As a joke game, this is kind of amusing, but it is the sort of thing I don’t think most people will really appreciate paying for; as part of a Humble Bundle, I messed around with it for a bit, and thus I got it on Steam as well, but I can’t help but feel like I would have spent my time better doing just about anything else. Hard games can be fun - I enjoyed Super Meat Boy and The End is Nigh, as well as games like Super Hexagon - but the deliberate obtuseness of this game makes it hard to really love or even like. I didn't hate it, but it just left me feeling like I should have done something more productive with my time, or at least more fun.
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  2. Jan 2, 2018
    Honestly, this isn't even coming from a place of salt about how hard the game is. If I wanted to get salty, I'd play through Dark Souls 3Honestly, this isn't even coming from a place of salt about how hard the game is. If I wanted to get salty, I'd play through Dark Souls 3 again.

    What puts me off is how insufferably pretentious the dude talking is. The following statement specifically.

    Going piece by piece;

    "When games were new, they wanted a lot from you."
    They never wanted a lot from us. The technology and methodology behind making them was unfathomably primitive compared to where we are now, just like today will be another 30 years from now. There is a reason that slippery controls, one-hit deaths and lives systems, among other things, have by-and-large gone the way of the dodo today. It doesn't make them more rewarding, just frustrating. They seem to be making a come back like culture sometimes does, thanks to the surge of Souls/Rogue-like genre, but I imagine soon enough we'll remember why they were left behind in the first place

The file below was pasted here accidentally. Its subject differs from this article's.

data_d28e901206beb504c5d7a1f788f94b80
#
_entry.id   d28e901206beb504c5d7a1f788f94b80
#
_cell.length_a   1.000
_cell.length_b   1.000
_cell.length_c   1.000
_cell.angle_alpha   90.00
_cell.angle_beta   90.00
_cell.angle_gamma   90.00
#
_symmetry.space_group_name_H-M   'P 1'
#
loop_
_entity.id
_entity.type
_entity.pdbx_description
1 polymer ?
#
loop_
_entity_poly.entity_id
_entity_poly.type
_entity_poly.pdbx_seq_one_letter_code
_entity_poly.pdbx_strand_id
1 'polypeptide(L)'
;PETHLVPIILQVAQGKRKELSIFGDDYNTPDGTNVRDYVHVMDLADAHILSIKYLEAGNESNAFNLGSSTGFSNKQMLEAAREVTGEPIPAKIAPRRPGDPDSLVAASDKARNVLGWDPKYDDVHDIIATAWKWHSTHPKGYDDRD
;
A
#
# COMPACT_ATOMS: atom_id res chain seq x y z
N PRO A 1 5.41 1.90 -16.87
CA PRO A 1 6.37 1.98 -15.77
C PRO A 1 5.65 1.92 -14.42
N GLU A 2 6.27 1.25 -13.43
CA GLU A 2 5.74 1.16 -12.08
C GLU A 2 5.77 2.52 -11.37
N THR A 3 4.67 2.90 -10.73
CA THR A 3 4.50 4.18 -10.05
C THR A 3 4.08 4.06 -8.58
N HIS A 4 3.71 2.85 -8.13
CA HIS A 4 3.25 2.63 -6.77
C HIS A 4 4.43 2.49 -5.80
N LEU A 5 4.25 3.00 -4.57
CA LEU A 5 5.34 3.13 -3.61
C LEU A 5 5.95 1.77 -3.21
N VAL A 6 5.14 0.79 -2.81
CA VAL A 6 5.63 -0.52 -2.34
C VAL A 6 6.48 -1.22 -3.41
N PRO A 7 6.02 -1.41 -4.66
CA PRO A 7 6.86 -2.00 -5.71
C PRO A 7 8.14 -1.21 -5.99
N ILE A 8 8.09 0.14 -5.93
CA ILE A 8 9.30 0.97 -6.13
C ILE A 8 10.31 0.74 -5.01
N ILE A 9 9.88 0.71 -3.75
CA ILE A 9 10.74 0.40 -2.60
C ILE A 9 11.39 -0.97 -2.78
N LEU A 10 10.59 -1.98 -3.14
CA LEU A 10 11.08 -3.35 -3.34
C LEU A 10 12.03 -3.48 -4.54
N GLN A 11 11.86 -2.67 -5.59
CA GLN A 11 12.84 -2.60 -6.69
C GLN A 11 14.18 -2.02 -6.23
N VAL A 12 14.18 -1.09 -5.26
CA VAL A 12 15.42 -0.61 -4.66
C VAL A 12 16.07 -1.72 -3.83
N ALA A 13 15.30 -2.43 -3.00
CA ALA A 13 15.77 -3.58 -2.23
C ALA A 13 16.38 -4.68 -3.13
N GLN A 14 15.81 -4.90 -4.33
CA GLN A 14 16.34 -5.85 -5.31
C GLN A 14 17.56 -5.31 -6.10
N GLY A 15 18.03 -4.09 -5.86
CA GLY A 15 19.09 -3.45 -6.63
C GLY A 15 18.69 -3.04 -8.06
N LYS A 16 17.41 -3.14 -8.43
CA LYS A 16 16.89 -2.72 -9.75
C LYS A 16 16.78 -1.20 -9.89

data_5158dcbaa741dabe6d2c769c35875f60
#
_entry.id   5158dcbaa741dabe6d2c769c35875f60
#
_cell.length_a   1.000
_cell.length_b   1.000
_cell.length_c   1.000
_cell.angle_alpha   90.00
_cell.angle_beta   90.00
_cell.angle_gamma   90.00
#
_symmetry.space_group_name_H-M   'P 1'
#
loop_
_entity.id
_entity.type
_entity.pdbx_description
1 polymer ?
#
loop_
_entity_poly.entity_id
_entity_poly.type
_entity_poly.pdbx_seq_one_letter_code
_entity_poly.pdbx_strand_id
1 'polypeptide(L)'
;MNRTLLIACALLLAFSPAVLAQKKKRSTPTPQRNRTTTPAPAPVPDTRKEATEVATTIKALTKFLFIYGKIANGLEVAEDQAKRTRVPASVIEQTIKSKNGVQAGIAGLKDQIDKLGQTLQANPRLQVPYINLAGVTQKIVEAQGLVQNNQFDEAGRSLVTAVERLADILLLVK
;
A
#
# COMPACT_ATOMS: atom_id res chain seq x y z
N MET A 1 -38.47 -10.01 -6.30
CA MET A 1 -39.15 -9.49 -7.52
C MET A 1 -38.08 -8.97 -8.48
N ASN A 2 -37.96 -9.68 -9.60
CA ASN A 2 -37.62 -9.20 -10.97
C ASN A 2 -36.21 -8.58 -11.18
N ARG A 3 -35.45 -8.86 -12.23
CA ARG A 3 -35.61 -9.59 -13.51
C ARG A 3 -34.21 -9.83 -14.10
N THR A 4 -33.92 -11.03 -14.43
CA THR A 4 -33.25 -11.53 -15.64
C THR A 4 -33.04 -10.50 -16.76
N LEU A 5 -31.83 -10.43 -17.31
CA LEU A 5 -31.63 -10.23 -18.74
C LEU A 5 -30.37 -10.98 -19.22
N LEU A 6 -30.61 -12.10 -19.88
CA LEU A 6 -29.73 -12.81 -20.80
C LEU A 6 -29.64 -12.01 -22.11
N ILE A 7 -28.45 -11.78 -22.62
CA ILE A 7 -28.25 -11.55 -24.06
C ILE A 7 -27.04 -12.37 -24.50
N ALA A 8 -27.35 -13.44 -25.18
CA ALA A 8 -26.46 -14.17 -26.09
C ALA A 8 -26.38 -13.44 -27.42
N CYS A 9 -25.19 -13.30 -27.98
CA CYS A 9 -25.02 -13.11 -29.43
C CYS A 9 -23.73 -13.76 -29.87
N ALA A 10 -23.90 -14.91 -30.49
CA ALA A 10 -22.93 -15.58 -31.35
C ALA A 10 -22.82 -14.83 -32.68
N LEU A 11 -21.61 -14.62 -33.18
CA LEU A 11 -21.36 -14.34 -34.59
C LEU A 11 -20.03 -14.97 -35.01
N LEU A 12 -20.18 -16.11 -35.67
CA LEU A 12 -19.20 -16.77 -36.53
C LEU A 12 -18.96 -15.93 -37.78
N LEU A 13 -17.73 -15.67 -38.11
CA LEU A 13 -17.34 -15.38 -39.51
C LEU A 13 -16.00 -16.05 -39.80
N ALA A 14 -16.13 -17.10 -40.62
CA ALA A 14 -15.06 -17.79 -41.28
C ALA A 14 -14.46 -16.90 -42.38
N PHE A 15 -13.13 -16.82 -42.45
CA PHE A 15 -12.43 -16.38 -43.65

"Players played stoically..."
    Because we didn't have another option, that's just how **** was back then.
    "...Now everyone's turned off by that."
    Because we moved past the concepts that required that sort of thought ages ago, and for good reason. We realized the getting knocked back a mile in Castlevania, or Mega Mans slide-y controls were bad and we moved on or fixed that.

    "They want to burn through it quickly, a quick fix for the fickle"
    Generalizations are so much fun! Play through enough of Dragon Age: Inquisition to really enjoy it and tell me how quickly that went by.

    "Some tricks for the clicks of the feckless"
    feck-less: lacking initiative or strength of character; irresponsible. That's just flat out insulting, really. I could call the creator an artsy try-hard whose games consist of purposefully horrible controls just to get some yucks at people raging, and I'd be tons more accurate than that last part (Lets not forget QWOP, which Bennett Foddy can also be blamed for)

    Normally this is where I'd say I understood what he was going for here, but I honestly don't. Deliberately frustrating controls, mechanics and environments, combined with how horrendously pretentious the narrator, treating Getting Over It like it's some grand, defining statement on gaming when it's simply just another rage game and nothing more. Just like QWOP, just like Kaizo Mario, just like I Want To Be The Guy, and all the other less remembered rage games before it.
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  3. Dec 18, 2017
    A simple game that isn't anything new or exciting, it is just a copy of free flash games that you would fine online and play as a kid exceptA simple game that isn't anything new or exciting, it is just a copy of free flash games that you would fine online and play as a kid except in those instances the mouse movement would work better than what you find in this game.

    The voice over offers nothing of interest and doesn't provide anything for the game play and is there to just make the creator sound 'smart' when he puts in random quotes and talks about things that make no sense and is completely wrong.

    Save your self the money and play flash games if this is your type of game, it's short, uninteresting and has no replay value.